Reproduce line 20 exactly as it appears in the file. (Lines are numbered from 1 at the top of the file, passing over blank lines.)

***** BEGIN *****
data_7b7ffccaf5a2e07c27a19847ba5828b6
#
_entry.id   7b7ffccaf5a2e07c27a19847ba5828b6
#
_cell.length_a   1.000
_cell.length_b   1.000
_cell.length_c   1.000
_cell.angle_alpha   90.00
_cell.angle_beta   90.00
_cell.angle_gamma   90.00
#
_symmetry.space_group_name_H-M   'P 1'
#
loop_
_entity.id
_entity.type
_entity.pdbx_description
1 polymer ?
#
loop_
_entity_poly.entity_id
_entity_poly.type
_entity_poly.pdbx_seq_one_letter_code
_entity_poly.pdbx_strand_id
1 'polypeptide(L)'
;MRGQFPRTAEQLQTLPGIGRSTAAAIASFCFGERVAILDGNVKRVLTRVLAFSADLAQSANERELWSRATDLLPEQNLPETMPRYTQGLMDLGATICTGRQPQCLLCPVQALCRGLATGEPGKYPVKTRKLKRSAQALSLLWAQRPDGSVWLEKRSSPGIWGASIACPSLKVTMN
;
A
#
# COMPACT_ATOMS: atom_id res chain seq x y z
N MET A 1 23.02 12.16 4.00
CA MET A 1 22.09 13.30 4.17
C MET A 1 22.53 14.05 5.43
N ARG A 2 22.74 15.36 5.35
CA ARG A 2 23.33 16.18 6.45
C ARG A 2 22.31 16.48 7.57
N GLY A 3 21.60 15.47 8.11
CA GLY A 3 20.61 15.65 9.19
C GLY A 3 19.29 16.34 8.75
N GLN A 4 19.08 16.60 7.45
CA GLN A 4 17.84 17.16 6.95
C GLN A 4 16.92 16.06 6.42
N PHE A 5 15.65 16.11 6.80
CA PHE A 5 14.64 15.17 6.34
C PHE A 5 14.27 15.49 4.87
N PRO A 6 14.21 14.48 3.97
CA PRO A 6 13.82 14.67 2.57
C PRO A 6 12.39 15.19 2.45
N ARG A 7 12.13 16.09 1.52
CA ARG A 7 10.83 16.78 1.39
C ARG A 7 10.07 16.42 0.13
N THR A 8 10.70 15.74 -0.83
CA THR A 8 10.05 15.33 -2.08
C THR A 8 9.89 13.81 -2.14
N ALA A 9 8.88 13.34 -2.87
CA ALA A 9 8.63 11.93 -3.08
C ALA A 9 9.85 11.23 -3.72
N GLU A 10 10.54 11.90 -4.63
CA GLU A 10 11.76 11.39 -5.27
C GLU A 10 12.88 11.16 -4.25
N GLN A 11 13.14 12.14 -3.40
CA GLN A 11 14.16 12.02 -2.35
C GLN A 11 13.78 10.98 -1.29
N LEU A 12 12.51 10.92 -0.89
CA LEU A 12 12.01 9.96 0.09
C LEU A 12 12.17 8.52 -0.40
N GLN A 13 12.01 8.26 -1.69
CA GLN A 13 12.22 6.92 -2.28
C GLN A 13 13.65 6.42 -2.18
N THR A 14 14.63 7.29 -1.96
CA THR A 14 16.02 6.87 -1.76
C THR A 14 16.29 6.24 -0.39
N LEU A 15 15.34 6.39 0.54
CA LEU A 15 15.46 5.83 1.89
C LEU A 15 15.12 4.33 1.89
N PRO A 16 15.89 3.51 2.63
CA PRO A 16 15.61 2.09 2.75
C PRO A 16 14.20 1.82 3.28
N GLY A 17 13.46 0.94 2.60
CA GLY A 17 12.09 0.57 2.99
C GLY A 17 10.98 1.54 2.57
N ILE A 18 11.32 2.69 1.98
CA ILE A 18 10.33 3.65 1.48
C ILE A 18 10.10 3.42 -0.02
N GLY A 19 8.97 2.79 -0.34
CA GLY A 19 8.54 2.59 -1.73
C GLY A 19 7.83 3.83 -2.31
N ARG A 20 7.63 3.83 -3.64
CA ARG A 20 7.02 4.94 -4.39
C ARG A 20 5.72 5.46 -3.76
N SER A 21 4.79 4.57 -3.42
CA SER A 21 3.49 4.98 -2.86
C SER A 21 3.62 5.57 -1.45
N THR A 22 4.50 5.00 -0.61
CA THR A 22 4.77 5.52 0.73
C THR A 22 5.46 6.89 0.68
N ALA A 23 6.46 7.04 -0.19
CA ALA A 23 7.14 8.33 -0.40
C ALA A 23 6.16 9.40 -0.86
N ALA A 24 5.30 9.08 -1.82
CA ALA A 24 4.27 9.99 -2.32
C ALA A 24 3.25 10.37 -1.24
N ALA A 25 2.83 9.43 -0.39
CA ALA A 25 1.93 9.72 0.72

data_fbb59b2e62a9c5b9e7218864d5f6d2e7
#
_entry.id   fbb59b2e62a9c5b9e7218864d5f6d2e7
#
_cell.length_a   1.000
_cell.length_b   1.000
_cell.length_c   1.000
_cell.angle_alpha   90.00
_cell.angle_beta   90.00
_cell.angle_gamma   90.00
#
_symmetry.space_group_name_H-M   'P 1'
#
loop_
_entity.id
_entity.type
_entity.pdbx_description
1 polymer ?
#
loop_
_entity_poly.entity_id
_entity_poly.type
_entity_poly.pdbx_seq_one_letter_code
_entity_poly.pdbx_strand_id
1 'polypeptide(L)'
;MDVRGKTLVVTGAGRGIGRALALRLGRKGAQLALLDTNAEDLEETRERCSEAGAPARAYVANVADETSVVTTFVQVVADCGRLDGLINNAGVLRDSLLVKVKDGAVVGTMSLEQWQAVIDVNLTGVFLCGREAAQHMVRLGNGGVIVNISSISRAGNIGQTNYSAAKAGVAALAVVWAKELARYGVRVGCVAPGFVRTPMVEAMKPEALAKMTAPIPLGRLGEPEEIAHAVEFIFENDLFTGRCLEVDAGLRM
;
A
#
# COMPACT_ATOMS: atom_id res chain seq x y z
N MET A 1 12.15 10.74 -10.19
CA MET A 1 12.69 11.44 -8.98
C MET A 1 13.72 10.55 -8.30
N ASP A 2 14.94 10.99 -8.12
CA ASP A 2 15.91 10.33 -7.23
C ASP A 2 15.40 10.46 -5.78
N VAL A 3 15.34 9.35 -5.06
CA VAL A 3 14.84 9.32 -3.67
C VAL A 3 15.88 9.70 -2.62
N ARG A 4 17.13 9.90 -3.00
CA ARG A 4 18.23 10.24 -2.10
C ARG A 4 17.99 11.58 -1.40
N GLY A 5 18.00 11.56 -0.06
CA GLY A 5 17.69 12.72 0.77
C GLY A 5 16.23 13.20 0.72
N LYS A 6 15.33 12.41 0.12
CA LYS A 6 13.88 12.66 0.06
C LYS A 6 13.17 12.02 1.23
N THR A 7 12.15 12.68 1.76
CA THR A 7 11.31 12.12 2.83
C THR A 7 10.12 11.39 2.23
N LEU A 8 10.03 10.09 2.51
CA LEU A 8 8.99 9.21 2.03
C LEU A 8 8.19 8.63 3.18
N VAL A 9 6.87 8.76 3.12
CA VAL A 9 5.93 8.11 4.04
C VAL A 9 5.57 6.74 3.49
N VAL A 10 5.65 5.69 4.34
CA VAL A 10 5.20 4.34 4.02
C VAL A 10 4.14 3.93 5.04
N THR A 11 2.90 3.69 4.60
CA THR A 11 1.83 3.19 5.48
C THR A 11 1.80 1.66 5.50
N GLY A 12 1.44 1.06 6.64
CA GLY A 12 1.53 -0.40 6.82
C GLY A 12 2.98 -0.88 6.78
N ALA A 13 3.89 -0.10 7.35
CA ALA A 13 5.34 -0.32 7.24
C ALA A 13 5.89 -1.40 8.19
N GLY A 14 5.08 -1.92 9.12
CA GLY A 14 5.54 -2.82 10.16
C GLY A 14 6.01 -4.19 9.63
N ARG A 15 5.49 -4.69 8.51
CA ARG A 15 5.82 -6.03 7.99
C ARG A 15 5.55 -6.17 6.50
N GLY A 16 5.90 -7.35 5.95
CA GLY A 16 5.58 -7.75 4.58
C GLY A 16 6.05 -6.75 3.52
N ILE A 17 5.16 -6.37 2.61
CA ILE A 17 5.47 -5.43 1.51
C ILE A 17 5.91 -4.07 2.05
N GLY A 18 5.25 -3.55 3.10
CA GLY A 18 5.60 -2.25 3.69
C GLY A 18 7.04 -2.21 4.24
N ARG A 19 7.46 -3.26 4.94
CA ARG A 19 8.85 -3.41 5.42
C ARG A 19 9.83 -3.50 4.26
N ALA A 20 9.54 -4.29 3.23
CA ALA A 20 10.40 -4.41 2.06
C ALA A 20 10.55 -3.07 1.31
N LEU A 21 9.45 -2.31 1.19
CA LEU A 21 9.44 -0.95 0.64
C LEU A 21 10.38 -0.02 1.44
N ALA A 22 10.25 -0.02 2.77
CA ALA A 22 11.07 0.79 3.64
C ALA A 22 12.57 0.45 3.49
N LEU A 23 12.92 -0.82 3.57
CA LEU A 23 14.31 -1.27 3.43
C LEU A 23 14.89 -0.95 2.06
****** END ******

loop_